RICHMOND, Ind. — At most Richmond Common Council meetings, the sparse audience is made up almost entirely of city department heads and other employees.
But this week, nearly all of the seats in the chambers were filled as proponents of solar power turned out to urge council members not to do away with the city's rules regarding net metering.
A proposed ordinance in front of council would make changes to how Richmond Power & Light handles those customers who use solar panels to generate more power than they need to use themselves.
Under the current rules adopted in November 2010, customers who generate excess power are given a one-to-one credit for each kilowatt hour produced more than what they need for their own homes.
That ordinance sets a cap on the number of kilowatt hours that can be produced under the net metering program, effectively creating a limit of 16-20 homes that could take advantage of the situation.
The proposed ordinance would line up RP&L with the rules used by the Indiana Municipal Power Agency, of which RP&L is a member.
Under those guidelines, customers would be reimbursed in cash by IMPA for those excess kilowatt hours at a wholesale rate plus 25 percent instead of the current higher retail rate.
IMPA's plan also doesn't put any limitations on the number of customers that can be part of the program.
But it's the change in the rate of reimbursement that was a main reason that motivated many of the folks to turn out Monday night. They say the new rate would change the math for deciding whether to install solar panels at someone's home.
"I understand that they're not trying to discourage solar, but unfortunately, it's a side effect of this that it is very discouraging to homeowners because there are pretty exact calculations on how you get a return on investment on solar installations and that includes net metering. So you're leaving it for more wealthy people to be able to install if you have things like this in place," said Alison Zajdel, a former executive director of Cope Environmental Center and the current chair of the city's Environmental Sustainability Commission.
"I know this community is concerned about the environment. We all drink the same water. We all breathe the same air. We want a healthy environment. I think this ordinance makes a statement, and it's the wrong statement."
In the time since the city's net metering program was put into effect, only one customer has signed up to be part of the program, but there are reasons for that that go beyond any possible lack of interest in solar power generation, according to those who spoke to council Monday night.
"Eight years ago, solar panels were prohibitively expensive for any but the most wealthy users," said Caleb Smith, an employee of the Richmond Parks and Recreation Department who was speaking as a private citizen.
"As costs have begun to decrease along with the advantages of net metering, solar has become financially feasible for more individuals."
Council member Ron Oler pushed back on that line of thinking, suggesting the current rules actually favor the more wealthy when it comes to installing solar panels.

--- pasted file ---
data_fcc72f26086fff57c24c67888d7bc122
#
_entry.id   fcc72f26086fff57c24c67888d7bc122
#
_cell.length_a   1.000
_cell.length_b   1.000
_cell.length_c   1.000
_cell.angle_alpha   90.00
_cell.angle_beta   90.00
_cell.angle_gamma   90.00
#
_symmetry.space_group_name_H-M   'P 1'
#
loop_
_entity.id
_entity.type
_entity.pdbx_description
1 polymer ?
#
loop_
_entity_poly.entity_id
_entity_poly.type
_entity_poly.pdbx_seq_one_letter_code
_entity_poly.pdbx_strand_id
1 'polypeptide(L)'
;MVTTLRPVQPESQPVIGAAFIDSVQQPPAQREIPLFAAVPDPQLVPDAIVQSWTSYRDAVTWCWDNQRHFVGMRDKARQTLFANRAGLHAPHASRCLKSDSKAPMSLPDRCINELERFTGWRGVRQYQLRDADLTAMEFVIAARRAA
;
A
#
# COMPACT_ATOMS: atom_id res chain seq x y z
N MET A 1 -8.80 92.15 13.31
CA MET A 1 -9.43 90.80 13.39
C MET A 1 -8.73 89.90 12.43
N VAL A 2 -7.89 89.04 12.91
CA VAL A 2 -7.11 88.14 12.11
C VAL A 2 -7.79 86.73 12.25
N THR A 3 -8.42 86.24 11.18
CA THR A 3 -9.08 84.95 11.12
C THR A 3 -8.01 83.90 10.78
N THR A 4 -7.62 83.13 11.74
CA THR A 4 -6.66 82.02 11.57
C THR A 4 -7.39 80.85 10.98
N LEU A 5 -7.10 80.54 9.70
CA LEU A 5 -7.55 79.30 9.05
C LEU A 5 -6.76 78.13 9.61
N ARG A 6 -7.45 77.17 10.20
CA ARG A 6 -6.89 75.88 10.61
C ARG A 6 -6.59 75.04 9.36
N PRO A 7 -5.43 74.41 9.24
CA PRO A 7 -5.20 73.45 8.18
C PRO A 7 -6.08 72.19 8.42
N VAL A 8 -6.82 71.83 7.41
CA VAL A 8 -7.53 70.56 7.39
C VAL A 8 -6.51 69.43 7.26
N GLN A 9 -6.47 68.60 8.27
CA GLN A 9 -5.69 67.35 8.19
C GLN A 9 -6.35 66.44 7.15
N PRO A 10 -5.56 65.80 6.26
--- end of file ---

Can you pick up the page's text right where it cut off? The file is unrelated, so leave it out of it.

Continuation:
"It seems to me if we don't do this, only the first 16 to 20, only the wealthiest will be able to afford this and everyone else will be excluded," he said.
"So we need to do something. It may not be like this, but if we do nothing, ... we're actually hurting the middle to other classes."
Among those who spoke against the proposed ordinance was Laura Ann Arnold, an Indianapolis resident who serves as president of a group called the Indiana Distributed Energy Alliance. She argued IMPA's rules are written to favor the agency's own plans for solar power, such as the new installation being built at the former New Creations property of Richmond's far-east side.
"IMPA is not necessarily anti-solar, but they're anti-individual solar ownership, and that is very clear in all of their policies," Arnold said.
"I believe in energy freedom. I believe in customers having the right to choose and to take personal responsibility for those own consumption and for their own energy futures."
Proponents of the rule changes have said the lower reimbursement rates are similar to what any other power generator would receive when selling their electricity on the open market.
They also argue that solar customers who generate all of their own power don't then share the costs for maintaining the entire electrical grid.
"The argument is if people fall off of the grid by doing their own solar, the cost to maintain the grid kind of shifts from the haves to the have-nots in terms of solar," RP&L General Manager Randy Baker said.
In the end, council decided to hold the ordinance instead of moving it ahead for a final vote. At the earliest that won't come until the July 2 meeting because four members of the council will miss the group's next meeting on June 18.
The move also will allow the city's Environmental Sustainability Commission to discuss the ordinance and make any recommendations it might have for council.
"We think that's the best path moving forward. It allows us to digest what we've heard here tonight and do some further research," Council President Jamie Lopeman said.
Jason Truitt is the team leader and senior reporter at the Palladium-Item. Contact him at (765) 973-4459 or firstname.lastname@example.org.
photos by Laura Ann Arnold